Farming for Health describes the use of farms, farm animals, plants and landscapes as a base for promoting human mental and physical health and social well-being. The book offers an overview of the development of ‘Farming for Health’ initiatives across Europe, resulting from changing paradigms in health care and the demand for new social and financial activities in agriculture and rural areas. The contributors are drawn from a range of countries and disciplines.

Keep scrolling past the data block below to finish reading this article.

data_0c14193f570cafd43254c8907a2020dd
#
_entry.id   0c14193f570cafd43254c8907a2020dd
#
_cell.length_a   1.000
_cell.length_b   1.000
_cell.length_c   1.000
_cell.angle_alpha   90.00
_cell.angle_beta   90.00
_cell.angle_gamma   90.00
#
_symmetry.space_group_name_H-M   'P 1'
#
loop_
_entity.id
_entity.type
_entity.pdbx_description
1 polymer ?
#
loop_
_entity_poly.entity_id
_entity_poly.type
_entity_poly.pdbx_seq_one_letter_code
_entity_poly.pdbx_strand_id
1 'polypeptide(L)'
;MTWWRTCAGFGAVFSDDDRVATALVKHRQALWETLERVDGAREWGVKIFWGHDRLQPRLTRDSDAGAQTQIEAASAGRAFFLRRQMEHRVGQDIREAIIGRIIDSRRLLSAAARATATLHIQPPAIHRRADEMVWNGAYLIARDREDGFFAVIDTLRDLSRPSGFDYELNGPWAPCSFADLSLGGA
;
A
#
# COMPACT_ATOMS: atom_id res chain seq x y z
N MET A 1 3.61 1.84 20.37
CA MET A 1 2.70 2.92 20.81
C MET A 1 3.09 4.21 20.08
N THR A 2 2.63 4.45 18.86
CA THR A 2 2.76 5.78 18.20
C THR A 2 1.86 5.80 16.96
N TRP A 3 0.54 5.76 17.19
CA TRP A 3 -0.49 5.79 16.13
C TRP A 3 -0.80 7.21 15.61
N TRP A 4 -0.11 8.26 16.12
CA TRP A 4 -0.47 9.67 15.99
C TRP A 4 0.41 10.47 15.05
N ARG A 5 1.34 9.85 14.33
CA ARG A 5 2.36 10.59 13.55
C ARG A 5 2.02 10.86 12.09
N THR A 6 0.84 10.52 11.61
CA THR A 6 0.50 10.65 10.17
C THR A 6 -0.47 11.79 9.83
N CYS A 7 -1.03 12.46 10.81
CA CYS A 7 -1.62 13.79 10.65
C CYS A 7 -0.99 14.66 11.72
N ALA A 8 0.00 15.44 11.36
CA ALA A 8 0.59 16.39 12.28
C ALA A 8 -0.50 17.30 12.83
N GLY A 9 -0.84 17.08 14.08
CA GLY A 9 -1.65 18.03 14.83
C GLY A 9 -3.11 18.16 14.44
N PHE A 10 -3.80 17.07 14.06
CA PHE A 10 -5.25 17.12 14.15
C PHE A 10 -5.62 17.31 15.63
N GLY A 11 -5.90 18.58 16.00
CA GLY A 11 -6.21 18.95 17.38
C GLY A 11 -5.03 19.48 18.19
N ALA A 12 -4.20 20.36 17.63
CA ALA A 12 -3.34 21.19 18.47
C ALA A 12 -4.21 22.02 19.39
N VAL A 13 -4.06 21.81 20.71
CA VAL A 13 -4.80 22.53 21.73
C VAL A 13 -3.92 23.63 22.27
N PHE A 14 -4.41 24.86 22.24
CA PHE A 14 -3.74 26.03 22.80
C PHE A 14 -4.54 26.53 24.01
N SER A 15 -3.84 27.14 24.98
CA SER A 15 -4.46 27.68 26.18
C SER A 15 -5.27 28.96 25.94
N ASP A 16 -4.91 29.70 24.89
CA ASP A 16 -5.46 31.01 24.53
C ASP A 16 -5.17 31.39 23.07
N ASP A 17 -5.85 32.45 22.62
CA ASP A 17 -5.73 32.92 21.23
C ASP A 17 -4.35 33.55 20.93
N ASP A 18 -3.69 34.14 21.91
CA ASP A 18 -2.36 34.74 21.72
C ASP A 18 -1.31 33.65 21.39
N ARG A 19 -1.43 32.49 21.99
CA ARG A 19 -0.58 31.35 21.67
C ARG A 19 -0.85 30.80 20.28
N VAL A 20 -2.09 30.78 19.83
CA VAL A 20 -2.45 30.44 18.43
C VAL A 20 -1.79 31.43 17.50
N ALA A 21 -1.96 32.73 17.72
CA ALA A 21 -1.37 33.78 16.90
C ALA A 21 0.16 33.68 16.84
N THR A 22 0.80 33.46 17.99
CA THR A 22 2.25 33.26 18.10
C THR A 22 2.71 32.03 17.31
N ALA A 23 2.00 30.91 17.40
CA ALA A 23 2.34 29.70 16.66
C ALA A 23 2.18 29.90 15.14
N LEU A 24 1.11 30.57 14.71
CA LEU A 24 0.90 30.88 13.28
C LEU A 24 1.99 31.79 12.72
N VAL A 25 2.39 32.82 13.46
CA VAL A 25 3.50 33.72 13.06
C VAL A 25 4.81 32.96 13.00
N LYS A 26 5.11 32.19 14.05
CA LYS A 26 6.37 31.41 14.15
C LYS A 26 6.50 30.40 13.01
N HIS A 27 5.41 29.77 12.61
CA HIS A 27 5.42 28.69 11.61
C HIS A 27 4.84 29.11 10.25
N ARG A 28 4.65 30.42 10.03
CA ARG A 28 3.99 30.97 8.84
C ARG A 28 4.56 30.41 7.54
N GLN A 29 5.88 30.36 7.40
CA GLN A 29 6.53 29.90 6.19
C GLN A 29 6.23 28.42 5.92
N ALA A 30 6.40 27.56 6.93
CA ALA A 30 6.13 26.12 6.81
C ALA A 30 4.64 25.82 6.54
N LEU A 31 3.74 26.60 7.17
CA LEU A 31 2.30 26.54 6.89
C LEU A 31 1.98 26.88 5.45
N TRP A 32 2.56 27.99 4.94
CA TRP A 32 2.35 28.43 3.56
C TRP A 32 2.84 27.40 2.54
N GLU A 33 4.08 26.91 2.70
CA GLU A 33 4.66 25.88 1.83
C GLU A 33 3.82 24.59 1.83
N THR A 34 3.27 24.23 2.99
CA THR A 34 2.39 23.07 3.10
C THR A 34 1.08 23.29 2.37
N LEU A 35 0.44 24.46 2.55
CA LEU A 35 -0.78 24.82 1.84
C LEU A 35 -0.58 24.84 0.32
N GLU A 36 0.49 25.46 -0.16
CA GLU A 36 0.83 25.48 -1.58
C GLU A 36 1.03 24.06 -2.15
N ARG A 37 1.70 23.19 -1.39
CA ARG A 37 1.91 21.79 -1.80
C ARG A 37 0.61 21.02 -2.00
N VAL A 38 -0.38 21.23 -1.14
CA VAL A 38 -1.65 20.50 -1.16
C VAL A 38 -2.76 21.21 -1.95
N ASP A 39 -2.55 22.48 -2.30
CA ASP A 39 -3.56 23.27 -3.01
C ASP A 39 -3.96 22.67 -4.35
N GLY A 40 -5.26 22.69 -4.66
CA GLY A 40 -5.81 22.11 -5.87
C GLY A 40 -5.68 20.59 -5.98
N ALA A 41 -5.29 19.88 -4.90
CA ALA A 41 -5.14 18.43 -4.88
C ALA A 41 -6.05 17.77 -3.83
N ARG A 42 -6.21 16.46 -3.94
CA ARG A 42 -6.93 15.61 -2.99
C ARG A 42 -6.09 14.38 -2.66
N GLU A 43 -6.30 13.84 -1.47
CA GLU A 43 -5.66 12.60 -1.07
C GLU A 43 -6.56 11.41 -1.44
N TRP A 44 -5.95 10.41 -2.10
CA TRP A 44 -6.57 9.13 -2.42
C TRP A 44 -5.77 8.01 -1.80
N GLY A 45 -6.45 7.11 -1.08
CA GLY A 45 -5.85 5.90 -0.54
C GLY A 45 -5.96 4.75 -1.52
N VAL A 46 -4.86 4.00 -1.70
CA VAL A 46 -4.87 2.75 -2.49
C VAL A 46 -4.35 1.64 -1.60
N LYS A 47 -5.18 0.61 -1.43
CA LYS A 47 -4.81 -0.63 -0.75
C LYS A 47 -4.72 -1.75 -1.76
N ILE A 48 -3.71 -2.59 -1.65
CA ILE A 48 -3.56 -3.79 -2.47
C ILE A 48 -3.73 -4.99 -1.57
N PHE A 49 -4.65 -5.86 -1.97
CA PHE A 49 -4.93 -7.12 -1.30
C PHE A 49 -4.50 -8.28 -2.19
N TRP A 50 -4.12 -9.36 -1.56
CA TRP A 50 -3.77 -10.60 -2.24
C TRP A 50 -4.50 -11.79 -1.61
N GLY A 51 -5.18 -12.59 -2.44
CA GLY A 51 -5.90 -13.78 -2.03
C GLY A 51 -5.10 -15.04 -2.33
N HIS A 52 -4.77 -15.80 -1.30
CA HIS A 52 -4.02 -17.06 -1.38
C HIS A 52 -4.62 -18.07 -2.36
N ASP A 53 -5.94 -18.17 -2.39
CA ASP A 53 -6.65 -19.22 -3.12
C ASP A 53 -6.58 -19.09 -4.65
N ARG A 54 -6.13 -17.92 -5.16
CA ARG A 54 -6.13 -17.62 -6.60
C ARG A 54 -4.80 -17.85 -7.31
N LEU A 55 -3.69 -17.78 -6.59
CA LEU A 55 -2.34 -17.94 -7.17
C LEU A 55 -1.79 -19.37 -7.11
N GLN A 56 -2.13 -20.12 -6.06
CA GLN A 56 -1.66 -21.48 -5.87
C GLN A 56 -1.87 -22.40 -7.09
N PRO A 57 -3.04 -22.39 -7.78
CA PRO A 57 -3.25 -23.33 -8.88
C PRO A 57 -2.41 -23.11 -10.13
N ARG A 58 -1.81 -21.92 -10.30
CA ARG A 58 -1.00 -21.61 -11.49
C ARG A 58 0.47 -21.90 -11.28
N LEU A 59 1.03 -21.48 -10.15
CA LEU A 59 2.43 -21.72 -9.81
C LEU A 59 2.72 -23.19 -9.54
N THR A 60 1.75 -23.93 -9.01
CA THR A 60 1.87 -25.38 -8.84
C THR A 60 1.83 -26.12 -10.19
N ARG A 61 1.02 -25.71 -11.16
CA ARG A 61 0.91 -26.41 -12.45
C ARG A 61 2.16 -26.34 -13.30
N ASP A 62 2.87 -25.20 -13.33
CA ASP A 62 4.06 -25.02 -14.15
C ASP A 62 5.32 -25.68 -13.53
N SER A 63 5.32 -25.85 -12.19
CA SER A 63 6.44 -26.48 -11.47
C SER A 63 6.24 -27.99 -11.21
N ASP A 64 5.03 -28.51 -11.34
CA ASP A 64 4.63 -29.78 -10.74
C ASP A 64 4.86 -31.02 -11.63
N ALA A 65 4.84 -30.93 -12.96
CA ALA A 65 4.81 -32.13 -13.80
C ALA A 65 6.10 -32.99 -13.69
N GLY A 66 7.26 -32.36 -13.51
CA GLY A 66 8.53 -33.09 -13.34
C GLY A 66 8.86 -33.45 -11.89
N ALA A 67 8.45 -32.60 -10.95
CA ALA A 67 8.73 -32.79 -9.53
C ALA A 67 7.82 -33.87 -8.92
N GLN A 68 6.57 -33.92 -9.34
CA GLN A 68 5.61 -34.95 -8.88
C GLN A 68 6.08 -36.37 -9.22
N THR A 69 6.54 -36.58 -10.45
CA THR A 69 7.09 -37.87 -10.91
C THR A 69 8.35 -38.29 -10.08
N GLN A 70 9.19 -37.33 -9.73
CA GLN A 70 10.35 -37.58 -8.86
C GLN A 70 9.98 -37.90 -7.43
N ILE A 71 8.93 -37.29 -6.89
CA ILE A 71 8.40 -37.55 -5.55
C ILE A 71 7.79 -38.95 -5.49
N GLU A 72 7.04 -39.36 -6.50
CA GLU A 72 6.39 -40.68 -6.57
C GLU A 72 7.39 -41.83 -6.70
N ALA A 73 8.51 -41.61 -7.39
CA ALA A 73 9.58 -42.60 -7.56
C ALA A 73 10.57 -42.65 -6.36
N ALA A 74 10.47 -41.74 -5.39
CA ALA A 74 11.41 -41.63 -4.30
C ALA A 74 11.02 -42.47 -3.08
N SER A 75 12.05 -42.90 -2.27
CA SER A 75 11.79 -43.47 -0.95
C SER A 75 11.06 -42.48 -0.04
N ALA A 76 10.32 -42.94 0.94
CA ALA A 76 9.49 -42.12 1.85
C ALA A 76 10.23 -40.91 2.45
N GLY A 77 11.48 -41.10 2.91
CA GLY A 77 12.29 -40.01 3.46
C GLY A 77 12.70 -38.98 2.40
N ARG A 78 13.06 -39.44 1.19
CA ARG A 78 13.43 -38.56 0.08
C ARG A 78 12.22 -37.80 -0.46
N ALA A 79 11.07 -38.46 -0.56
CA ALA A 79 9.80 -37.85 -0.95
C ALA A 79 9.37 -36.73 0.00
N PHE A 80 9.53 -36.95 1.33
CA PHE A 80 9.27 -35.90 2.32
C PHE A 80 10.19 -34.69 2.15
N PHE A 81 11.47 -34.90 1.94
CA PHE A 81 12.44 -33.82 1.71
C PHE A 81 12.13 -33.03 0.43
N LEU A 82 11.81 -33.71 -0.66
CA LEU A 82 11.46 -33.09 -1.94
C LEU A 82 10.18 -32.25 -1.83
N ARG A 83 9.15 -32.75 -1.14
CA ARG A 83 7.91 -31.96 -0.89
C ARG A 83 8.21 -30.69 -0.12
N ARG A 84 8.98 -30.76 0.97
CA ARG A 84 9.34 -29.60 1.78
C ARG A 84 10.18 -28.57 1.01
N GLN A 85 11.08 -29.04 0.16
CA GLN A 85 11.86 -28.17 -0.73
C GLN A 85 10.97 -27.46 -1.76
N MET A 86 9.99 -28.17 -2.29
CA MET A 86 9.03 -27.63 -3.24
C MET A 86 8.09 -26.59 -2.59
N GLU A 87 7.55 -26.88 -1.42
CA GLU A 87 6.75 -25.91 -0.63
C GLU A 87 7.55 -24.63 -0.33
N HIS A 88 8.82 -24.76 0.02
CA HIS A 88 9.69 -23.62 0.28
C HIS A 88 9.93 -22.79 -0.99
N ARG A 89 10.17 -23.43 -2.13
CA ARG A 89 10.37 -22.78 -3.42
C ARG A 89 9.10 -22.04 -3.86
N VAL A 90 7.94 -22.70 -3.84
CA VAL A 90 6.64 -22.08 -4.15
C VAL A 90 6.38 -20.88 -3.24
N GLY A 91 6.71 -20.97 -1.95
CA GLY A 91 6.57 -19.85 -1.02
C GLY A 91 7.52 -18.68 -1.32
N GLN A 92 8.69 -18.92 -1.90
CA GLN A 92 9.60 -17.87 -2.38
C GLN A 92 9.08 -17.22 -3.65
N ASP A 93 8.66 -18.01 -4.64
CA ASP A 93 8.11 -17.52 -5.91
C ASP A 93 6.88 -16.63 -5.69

Table of ContentsPreface.- Thematic studies: 1. Theoretical models for research and program development in agriculture and health care: avoiding random acts of research; Paula Diane Relf. 2. Contributions of natural elements and areas in residential environments to human health and well-being; Sjerp de Vries. 3. Effects of interactions between humans and domesticated animals; Eddie A.M. Bokkers. 4. People-plant interaction: the physiological, psychological and sociological effects of plants on people; Marjolein Elings. 5. Social services as supplementary on-farm activity for mentally disabled people; Katja Vadnal and Katarina Košmelj. 6. The lay beliefs about Farming for Health; Elsa Fjeldavli. 7. The contribution of care farms to landscapes of the future: a challenge of multifunctional agriculture; Thomas van Elsen, Amelie Günther and Bas Pedroli. 8. Long-term care in Europe: an introduction; Piet F. Driest.-Country studies: 9. Green care in Norway: farms as a resource for the educational, health and social sector; Lisbeth Haugan, Ragnhild Nyland, Elsa Fjeldavli, Toril Meistad and Bjarne O. Braastad. 10. 'Nature and Health' in Sweden; Karin Abramsson and Carina Tenngart. 11. Farming for Health in Finland; Ulla Partanen, Taina Lilja, Sirpa Kurppa And Katriina Soini. 12. Care farms and care gardens: horticulture as therapy in the UK; Joe Sempik and Jo Aldridge. 13. Farming for Health in The Netherlands; Marjolein Elings and Jan Hassink. 14. Farming for Health - the situation in Flanders; Katrien Goris and Hilde Weckhuysen. 15. Farming for Health: aspects from Germany; Konrad Neuberger, Ingrid Stephan, Robert Hermanowski, Albrecht Flake, Franz-Joseph Post, Thomas van Elsen. 16. INTEGRATION: youth welfare and sustainable development in Switzerland; Peter Frey, Susanne Frutig, Urs Kaltenrieder and Jörg Wetzel. 17. Farming for Health in Austria: farms, horticultural therapy, animal-assisted therapy; Georg Wiesinger, Fritz Neuhauser and Maria Putz. 18. Farming for Health in Slovenia; Katja Vadnal. 19. Farming and social-care combinations in Poland; Ewa Pawelczyk. 20. Farming for Health in Italy; Francesco di Iacovo, Saverio Senni and Jeanette de Kneght. 21. Agriculture and health care: the care of plants and animals for therapy and rehabilitation in the United States; Paula Diane Relf.- Conclusions: 22. Farming for Health across Europe: comparison between countries, and recommendations for a research and policy agenda; Jan Hassink and Majken van Dijk.